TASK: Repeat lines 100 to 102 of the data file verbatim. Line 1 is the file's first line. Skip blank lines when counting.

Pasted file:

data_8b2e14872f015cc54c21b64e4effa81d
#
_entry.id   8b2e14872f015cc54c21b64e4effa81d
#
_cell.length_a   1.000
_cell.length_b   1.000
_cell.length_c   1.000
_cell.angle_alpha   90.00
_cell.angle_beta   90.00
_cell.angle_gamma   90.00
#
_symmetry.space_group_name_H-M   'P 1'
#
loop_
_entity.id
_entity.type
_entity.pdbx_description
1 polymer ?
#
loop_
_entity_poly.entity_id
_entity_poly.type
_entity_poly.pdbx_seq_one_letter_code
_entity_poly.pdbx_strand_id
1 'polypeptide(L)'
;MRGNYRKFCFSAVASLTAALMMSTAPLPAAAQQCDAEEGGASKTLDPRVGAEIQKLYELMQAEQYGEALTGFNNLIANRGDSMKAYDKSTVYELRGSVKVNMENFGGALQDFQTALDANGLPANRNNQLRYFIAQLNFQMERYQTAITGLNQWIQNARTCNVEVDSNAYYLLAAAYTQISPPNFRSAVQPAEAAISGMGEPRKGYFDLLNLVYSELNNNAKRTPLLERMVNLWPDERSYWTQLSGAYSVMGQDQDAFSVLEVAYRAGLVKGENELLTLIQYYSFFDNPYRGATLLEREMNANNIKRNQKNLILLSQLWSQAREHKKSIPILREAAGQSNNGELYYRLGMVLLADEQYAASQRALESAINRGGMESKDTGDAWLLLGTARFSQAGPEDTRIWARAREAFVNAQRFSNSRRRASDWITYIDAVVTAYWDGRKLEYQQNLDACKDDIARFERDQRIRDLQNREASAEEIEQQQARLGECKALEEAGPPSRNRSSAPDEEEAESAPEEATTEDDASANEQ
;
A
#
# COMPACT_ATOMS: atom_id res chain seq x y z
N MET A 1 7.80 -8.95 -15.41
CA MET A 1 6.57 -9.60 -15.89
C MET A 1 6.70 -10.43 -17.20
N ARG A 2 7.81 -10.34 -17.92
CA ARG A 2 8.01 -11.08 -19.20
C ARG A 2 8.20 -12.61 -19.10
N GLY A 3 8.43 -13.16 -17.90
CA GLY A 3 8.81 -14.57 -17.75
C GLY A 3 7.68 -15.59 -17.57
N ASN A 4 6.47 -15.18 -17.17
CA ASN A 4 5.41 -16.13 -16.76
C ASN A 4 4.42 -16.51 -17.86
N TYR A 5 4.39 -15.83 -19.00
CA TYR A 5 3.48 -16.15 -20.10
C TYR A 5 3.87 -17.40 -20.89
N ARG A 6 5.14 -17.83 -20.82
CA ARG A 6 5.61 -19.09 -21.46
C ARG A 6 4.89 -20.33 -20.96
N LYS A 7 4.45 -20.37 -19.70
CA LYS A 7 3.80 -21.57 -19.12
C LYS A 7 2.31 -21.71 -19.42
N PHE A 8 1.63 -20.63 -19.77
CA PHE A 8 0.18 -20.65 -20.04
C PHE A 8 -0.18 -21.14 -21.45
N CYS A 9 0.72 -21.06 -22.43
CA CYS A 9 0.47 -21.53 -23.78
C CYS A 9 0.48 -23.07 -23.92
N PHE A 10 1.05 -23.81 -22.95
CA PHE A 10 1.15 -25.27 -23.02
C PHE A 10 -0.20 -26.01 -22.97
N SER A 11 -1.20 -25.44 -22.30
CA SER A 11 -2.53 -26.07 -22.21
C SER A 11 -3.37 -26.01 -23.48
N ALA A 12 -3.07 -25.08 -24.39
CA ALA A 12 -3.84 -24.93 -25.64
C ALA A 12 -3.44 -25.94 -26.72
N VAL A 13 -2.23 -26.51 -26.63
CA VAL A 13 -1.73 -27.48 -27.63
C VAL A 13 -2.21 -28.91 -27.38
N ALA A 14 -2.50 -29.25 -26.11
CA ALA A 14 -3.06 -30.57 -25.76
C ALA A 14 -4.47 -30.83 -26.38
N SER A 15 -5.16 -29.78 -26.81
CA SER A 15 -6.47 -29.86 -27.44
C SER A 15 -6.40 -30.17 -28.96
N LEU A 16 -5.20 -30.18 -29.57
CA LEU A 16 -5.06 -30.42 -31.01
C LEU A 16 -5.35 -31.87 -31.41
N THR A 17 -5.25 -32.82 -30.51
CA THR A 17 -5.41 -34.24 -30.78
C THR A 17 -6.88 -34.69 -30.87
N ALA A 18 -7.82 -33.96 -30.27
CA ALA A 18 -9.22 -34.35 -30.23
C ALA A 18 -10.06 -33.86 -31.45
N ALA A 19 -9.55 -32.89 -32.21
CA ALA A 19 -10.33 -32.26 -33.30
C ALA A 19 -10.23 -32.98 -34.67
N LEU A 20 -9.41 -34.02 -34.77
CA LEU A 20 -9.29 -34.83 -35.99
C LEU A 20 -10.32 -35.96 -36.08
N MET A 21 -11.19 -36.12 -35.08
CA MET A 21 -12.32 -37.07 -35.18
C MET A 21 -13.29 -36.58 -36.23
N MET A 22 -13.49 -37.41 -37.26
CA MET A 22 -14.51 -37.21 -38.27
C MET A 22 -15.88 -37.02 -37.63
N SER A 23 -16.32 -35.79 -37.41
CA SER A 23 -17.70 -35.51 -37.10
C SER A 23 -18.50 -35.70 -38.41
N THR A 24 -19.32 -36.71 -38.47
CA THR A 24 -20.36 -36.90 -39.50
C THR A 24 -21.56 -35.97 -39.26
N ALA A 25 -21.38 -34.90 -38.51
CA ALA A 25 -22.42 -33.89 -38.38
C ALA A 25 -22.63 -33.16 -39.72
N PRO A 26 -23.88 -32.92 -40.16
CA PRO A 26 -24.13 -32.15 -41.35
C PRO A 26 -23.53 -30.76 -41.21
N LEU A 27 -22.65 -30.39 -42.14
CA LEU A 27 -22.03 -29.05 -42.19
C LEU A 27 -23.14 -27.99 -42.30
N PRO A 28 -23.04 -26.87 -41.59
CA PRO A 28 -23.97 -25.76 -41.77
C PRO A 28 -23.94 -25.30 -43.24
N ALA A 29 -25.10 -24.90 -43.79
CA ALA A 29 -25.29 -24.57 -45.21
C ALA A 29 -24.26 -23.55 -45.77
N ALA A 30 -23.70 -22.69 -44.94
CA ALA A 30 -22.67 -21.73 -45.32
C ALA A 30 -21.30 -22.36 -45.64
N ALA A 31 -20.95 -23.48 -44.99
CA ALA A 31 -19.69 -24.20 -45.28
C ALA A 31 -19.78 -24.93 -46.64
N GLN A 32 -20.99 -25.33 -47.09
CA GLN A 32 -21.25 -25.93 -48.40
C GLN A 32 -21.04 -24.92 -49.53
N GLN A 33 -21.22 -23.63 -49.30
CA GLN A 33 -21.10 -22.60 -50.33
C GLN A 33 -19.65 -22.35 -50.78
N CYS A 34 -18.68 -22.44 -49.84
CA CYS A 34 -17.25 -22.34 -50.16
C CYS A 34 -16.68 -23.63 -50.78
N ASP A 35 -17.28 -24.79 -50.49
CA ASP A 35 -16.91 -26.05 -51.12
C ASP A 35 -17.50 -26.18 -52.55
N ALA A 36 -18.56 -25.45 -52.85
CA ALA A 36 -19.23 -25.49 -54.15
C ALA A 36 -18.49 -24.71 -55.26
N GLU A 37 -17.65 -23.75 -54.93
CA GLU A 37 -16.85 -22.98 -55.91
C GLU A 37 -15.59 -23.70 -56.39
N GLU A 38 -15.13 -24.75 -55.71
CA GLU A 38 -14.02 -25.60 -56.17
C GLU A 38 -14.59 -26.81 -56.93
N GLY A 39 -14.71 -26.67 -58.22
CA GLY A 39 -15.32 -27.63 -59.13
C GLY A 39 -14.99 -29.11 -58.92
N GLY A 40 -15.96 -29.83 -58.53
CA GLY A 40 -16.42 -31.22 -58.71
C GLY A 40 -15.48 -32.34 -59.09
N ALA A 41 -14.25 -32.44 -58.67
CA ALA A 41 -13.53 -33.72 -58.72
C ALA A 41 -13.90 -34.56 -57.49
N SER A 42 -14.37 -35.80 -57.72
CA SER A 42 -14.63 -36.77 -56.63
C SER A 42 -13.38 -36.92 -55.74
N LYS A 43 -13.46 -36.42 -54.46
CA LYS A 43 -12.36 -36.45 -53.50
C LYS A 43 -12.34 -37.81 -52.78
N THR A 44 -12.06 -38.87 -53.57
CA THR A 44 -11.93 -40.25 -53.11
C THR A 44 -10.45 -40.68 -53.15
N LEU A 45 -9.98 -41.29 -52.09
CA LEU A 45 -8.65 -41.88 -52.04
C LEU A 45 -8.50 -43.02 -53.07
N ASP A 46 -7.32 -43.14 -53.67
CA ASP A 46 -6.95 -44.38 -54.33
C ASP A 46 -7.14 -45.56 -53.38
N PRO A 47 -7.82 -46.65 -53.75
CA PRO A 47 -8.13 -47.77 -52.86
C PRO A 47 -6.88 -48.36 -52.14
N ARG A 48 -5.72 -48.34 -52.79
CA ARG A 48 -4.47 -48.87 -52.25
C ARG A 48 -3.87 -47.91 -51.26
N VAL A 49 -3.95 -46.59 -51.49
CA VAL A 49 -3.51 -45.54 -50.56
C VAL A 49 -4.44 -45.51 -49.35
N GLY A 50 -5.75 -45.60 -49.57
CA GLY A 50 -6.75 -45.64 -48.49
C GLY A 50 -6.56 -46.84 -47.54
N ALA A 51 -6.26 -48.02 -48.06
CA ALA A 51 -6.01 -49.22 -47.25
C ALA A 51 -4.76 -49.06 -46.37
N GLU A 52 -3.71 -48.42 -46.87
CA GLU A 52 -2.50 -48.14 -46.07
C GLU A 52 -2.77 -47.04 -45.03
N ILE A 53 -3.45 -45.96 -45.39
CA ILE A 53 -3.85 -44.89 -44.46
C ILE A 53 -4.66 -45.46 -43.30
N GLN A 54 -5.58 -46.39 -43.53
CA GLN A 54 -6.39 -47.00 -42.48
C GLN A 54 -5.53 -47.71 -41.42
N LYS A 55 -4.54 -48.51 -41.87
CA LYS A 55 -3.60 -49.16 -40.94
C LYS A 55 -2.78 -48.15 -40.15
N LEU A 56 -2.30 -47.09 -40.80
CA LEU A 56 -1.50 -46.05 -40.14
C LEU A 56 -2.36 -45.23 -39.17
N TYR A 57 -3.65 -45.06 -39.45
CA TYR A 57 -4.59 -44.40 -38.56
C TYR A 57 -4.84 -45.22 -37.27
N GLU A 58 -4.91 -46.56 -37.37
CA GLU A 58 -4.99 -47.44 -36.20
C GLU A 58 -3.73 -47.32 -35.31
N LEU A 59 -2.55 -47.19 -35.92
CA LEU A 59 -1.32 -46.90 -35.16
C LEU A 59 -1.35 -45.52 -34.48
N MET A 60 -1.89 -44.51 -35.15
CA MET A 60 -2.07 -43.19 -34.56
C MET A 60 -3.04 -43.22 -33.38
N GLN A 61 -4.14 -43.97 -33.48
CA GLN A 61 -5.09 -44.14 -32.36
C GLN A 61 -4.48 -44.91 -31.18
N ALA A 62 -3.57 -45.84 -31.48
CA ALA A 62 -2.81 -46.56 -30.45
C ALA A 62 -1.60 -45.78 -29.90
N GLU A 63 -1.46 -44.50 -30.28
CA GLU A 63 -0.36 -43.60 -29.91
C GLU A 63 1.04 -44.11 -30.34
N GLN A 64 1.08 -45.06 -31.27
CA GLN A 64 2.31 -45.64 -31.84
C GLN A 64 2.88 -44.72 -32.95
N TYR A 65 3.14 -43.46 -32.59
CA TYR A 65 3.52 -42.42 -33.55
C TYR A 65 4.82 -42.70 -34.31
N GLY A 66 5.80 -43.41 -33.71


N THR A 24 -19.32 -36.71 -38.47
CA THR A 24 -20.36 -36.90 -39.50
C THR A 24 -21.56 -35.97 -39.26